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Program to transform primary care didn’t deliver, but we’re on the right track

Program to transform primary care didn’t deliver, but we’re on the right track

Picture of Michael  Hochman

Last month, preliminary results from one of the key efforts to transform how primary care is delivered were . The goal of the of the Comprehensive Primary Care Initiative (CPC), led by the Innovation Center at the Centers for Medicare and Medicaid (CMS), was to change the way primary care services are reimbursed in an effort to incentivize more efficient care delivery.

By providing primary care practices a care management fee – paid on a monthly basis – CMS hoped to free primary care clinicians from some of constraints of the , which predominately covers in-person visits. In exchange for these fees, which ranged from $8 to $40 per patient per month depending on the patient, primary care clinicians were , which can include pharmacist-led medication management; on-site behavioral health care; outreach to patients after emergency room and hospital visits; electronic communicationwith patients; and quality improvement efforts.

The program was well intentioned and consistent with our Slow Medicine vision for how primary care should be delivered: in a comprehensive and convenient manner, centered on the patient. Unfortunately, providing care in this way may be challenging in the current environment, in which clinicians are often paid based on the volume of patient visits they complete, rather than the quality or comprehensiveness of services they deliver. As a result, clinicians will often ask patients to come in for billable face-to-face visits when an email or telephone call would do.

There were some encouraging signs noted in the evaluation that the primary care program may be achieving some of its aims so far. After two years, primary care practices involved in the initiative reported that they were able to achieve many of the outlined goals, including “patients’ use of [electronic communication], decreasing wait times for appointments, increasing telephone access to the practice, and increasing after-hours access to clinicians by means of e-mail, telephone, or in-person visits.” Practices that participated in the new program saw a 3 percent reduction in face-to-face primary care visits (typically replaced with emails or telephone calls) compared to control sites. Patient experience surveys also identified modest but significant improvements in several components of care, including the quality of discussions about medications; education about self-care, and timeliness of appointments and other services. These improvements are certainly worthy of some celebration.

But from a big-picture perspective, the evaluators concluded that the program has yet to meaningfully transform primary care delivery. According to the independent evaluators from the research organization Mathematica, “…[A]t this point these practices have not yet shown savings in expenditures for Medicare Parts A and B after accounting for care-management fees, nor have they shown an appreciable improvement in the quality of care or patient experience.”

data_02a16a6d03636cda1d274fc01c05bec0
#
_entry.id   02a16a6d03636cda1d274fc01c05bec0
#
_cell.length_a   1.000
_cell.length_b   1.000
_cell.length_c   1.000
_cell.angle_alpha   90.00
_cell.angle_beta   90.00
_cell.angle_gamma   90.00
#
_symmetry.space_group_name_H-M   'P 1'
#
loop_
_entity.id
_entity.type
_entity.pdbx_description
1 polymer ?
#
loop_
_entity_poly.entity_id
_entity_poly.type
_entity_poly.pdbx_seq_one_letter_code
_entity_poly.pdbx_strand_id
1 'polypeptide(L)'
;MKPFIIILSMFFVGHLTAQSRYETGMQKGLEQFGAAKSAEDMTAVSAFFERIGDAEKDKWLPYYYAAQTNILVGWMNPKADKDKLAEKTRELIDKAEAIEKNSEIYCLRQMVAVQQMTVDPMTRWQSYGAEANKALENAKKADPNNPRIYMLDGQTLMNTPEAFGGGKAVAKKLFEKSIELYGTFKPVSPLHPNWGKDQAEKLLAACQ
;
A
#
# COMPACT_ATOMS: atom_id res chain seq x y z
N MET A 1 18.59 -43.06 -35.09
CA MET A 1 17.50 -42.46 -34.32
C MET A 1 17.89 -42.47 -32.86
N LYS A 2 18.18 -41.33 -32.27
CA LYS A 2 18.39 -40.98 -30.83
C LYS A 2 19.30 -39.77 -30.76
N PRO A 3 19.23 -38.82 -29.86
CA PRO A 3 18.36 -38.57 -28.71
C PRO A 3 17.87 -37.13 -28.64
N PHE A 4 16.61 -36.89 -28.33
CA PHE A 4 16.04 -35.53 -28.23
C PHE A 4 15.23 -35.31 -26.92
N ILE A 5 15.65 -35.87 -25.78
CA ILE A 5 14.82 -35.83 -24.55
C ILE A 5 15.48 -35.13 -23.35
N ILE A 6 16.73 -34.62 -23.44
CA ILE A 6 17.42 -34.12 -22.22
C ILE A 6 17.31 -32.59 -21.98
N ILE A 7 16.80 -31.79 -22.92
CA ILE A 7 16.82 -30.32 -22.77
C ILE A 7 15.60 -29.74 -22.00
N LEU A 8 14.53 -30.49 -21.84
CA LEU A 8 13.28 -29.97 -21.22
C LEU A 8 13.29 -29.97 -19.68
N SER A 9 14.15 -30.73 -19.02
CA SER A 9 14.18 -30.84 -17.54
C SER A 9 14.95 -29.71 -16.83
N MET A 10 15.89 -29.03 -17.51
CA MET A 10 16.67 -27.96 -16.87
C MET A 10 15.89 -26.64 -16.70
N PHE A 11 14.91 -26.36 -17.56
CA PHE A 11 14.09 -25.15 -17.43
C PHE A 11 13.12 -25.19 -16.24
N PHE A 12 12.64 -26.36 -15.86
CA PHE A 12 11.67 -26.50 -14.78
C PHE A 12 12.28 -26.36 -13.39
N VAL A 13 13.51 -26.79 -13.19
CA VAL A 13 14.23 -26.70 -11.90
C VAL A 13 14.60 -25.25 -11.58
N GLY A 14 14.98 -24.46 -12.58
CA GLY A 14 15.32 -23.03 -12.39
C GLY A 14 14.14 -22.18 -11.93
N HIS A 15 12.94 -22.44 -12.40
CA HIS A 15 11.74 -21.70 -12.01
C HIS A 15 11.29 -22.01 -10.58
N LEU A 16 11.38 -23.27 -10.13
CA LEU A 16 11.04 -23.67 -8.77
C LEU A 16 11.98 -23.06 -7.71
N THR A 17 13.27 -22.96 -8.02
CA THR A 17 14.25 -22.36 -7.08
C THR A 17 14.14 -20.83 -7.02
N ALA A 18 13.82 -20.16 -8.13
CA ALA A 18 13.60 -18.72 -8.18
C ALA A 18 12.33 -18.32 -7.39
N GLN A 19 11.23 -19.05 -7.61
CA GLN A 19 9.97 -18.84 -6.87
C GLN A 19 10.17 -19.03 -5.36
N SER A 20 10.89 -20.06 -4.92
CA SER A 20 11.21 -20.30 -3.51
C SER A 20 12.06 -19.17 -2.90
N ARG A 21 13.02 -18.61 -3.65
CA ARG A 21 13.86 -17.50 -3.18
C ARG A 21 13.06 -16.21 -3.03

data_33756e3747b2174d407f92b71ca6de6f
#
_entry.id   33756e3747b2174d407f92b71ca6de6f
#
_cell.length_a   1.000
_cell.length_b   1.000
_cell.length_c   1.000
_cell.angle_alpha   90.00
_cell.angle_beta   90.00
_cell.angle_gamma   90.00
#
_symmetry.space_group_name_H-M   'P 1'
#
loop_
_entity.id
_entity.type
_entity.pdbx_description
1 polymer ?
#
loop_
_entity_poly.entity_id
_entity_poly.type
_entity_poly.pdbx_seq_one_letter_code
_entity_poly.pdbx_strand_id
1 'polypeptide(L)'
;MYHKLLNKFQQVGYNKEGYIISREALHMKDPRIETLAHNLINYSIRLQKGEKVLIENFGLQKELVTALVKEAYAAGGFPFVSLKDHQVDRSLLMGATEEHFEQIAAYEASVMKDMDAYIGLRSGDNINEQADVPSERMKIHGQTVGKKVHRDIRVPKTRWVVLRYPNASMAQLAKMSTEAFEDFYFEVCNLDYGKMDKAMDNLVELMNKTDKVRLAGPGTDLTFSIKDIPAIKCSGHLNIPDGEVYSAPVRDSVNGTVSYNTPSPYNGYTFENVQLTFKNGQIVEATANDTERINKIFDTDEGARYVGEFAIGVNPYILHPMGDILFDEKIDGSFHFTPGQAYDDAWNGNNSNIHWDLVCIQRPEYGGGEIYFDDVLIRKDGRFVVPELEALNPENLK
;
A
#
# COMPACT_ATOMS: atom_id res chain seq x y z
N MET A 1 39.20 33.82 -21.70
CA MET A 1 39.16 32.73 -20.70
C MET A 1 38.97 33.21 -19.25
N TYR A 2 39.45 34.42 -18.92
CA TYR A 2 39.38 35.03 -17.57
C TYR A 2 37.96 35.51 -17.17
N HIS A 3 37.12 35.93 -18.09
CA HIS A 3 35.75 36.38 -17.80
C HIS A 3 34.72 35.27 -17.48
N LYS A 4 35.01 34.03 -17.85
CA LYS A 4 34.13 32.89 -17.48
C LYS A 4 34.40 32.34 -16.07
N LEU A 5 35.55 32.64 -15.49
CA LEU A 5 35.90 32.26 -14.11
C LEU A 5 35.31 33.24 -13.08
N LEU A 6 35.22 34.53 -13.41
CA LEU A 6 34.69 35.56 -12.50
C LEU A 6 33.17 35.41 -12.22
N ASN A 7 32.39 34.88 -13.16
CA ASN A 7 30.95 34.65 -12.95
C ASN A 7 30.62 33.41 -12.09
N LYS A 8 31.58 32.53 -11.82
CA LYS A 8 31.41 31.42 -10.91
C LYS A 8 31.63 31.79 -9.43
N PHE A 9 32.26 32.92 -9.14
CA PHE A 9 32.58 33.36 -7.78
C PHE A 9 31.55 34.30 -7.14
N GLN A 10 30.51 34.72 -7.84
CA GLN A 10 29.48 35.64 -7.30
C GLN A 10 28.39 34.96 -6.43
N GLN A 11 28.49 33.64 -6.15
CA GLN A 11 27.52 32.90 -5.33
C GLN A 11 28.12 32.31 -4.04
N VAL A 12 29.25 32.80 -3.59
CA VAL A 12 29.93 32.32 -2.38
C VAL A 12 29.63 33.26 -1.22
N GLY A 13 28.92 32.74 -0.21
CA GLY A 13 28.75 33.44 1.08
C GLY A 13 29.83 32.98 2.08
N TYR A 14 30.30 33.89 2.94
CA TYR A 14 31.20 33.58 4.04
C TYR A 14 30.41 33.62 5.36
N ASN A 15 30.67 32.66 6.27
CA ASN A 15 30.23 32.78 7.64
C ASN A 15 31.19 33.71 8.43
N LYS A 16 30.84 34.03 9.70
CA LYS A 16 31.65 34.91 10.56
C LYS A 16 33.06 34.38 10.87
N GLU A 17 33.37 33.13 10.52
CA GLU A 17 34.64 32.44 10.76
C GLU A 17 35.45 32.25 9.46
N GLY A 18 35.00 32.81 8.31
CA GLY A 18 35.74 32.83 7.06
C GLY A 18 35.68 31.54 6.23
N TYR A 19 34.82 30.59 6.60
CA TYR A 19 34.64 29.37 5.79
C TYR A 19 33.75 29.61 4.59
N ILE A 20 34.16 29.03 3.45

Nonetheless, we remain optimistic that these efforts at reforming primary care are on the right track. Despite Mathematica’s somewhat pessimistic conclusion, the changes noted above strike us as meaningful. Indeed, based on the results, Medicare has decided not only to continue the CPC program for two additional years, but also to develop that will soon be offered in many new regions of the country. Moreover, the incentives in the CPC program to transform care delivery were relatively weak: Despite the care management payments, primary care clinicians still received fee-for-service payments for face-to-face visits. Perhaps with stronger incentives — for example, bigger care management payments in exchange for lower fee-for-service payments — a similar program could have even more impactful results.

Given what we have learned from this program, what are the next steps for fixing the primary care delivery system? Ultimately, we suspect it may be necessary to fundamentally change how primary care clinicians are paid, replacing the current fee-for-service system entirely with capitated payments. But none of us has a crystal ball, and our Slow Medicine principles remind us that when trying out new ideas in medicine, we need to proceed carefully and thoughtfully, and monitor for unintended consequences. It may take us some time still to stumble upon the optimal solution.

[Photo by Bryan Mason via .]

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